While many Amish have children in hospitals, some opt for home birth and local birthing centers
Amish families have on average 6-9 children (depending on the community). The question of where to bear them is an important one. Some Amish prefer having children at home, or in special birthing centers.
Amish have children at home and in birthing centers for numerous reasons:
- cost – Amish do not carry commercial insurance, and Amish females typically have 6-8 or more children
- comfort – the home environment offers more comfort, and midwives and local doctors often better understand Amish culture
- proximity – giving birth at home or in a local birthing center allows a mother to be near family
Home birth and birthing centers
Amish often prefer the at-home setting to the clinical environment of a hospital. Traditional Amish groups tend to favor home births over hospital births. In An Amish Paradox, Hurst and McConnell cite a survey of an Ohio community which showed that 59% of Old Order and New Order Amish births took place in hospital (as compared to 84% of non-Amish births), while less than a fifth of Swartzentruber Amish births did.
Amish appreciate midwives and doctors who understand Amish culture. The home setting is less stressful than that of a hospital. Some Amish appreciate the chance to welcome new life into the world in the security of home.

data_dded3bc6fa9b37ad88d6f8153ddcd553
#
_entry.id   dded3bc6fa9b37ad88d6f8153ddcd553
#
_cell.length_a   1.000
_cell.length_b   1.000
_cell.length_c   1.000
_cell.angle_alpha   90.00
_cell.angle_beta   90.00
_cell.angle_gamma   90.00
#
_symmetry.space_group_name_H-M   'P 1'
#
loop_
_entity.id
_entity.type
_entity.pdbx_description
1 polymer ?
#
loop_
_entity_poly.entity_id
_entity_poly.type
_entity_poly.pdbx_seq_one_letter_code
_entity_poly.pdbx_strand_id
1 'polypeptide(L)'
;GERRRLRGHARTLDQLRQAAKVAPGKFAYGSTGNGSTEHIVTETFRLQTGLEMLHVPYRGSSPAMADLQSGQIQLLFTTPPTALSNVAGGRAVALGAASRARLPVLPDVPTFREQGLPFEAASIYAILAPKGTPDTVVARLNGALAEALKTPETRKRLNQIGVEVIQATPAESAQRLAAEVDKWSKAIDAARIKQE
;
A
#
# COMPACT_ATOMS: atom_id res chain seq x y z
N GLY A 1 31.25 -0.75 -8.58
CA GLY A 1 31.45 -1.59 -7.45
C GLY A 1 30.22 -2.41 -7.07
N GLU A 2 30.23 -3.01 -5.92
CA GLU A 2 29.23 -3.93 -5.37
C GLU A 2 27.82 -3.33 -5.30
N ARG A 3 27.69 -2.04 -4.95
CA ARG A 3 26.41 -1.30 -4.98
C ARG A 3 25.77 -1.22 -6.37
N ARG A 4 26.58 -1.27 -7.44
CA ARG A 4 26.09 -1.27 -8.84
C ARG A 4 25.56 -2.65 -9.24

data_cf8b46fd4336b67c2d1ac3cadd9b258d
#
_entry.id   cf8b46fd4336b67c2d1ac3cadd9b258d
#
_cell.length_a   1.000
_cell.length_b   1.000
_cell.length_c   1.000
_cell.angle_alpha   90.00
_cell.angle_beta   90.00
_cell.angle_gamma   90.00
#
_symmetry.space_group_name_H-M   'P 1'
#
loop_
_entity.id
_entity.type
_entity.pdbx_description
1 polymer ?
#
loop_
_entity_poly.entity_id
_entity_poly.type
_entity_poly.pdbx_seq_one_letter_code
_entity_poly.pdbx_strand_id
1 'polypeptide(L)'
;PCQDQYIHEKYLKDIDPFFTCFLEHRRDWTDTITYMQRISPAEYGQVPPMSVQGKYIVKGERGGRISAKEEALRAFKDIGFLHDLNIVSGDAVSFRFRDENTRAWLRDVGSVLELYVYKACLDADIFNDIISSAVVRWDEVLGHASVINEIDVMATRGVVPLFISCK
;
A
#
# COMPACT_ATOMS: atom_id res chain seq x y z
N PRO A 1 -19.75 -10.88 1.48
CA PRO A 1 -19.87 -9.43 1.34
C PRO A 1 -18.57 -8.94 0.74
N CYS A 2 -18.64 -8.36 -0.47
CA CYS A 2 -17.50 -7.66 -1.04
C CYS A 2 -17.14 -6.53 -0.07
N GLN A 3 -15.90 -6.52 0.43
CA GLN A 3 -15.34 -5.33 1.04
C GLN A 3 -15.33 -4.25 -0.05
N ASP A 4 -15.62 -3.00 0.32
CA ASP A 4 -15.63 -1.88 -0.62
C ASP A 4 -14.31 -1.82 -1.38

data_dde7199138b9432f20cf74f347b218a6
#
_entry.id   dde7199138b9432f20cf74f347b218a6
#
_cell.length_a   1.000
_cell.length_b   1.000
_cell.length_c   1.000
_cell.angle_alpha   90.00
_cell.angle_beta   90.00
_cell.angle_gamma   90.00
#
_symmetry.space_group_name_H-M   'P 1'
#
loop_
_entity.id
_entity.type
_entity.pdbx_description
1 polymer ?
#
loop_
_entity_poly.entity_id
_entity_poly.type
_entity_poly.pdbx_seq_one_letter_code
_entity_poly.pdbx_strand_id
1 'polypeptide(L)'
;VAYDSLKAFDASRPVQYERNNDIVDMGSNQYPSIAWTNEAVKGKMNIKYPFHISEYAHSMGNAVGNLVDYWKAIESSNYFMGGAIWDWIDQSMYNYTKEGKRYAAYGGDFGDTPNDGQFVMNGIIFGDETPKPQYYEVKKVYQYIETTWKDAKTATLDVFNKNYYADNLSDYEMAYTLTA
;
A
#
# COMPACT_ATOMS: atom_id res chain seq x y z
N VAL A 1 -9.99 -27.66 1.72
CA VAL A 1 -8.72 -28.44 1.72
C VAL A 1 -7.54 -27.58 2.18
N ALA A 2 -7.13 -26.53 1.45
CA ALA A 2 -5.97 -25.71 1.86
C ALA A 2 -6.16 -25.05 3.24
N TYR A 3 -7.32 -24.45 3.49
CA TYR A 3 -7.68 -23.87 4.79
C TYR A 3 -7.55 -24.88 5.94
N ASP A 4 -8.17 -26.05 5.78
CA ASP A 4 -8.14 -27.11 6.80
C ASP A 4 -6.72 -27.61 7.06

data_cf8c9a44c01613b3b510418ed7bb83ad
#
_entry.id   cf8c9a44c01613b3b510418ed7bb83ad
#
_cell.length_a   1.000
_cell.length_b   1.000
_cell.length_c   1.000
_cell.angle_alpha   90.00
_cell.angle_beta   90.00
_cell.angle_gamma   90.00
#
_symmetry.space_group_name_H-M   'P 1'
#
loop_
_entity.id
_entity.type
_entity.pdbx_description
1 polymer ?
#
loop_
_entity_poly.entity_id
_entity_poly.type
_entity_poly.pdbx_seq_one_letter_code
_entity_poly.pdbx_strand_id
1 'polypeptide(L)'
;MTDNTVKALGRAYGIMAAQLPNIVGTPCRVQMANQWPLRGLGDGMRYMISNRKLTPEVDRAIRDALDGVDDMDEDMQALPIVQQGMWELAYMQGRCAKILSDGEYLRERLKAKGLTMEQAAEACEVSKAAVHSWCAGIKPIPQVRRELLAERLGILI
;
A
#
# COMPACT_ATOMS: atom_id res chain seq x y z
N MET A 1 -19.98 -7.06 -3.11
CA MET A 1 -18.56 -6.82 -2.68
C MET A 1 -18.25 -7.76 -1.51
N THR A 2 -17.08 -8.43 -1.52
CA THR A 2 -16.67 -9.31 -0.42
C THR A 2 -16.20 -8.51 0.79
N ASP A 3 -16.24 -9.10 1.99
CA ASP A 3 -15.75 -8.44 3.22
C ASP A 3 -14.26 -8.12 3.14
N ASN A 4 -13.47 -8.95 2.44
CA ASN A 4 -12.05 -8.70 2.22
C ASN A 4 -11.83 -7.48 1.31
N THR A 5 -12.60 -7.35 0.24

Since Amish have large families, cost is also an issue. As Amish do not carry commercial insurance, it is of even greater concern. Home birth can greatly reduce the cost of delivering a child. Midwives and birthing centers generally operate for much less than the cost of delivering a child in hospital.
Midwives who assist in Amish births may be Amish or from outside the community. Midwives may offer pre-natal care for an expectant mother. A baby may be born in the midwife’s home, which will be equipped to assure the mother care and comfort.
Amish have built birthing centers in Amish communities as well, such as the Mount Eaton Care Center in the Holmes/Wayne county settlement in Ohio, which is staffed by doctors and trained midwives. Others of varying standards are found throughout this settlement. Amish who patronize them also appreciate their proximity, as opposed to hospitals which can be located relatively far away.
Controversy over home birth
Home delivery has been controversial in some instances. Hurst and McConnell note that some medical professionals criticize the varying levels of care found among Amish-patronized birthing and midwifery centers.
Controversy has also centered around the licensing of midwives. Cases in Pennsylvania and Ohio have been brought against midwives for practicing without a license and for illegally administering prescription drugs. Amish have come out in support of midwives under prosecution, as happened in 2007 in a controversial case in Pennsylvania.
The use of midwives and birthing centers varies among Amish, with more conservative groups generally favoring the practice. Hurst and McConell note that an Amish couple’s decision of where to have children depends on a number of factors, including cost, beliefs, and proximity.
For more information, see:
“Health Care”, Gertrude Enders Huntington, The Amish and the State
An Amish Paradox: Diversity and Change in the World’s Largest Amish Community, Charles E. Hurst and David L. McConnell
House Calls and Hitching Posts, Dorcas Sharp Hoover
Plain Diversity: Amish Cultures and Identities, Steven M. Nolt and Thomas J. Meyers
Amish Online Encyclopedia: Do Amish visit doctors?
Updated June 4, 2017
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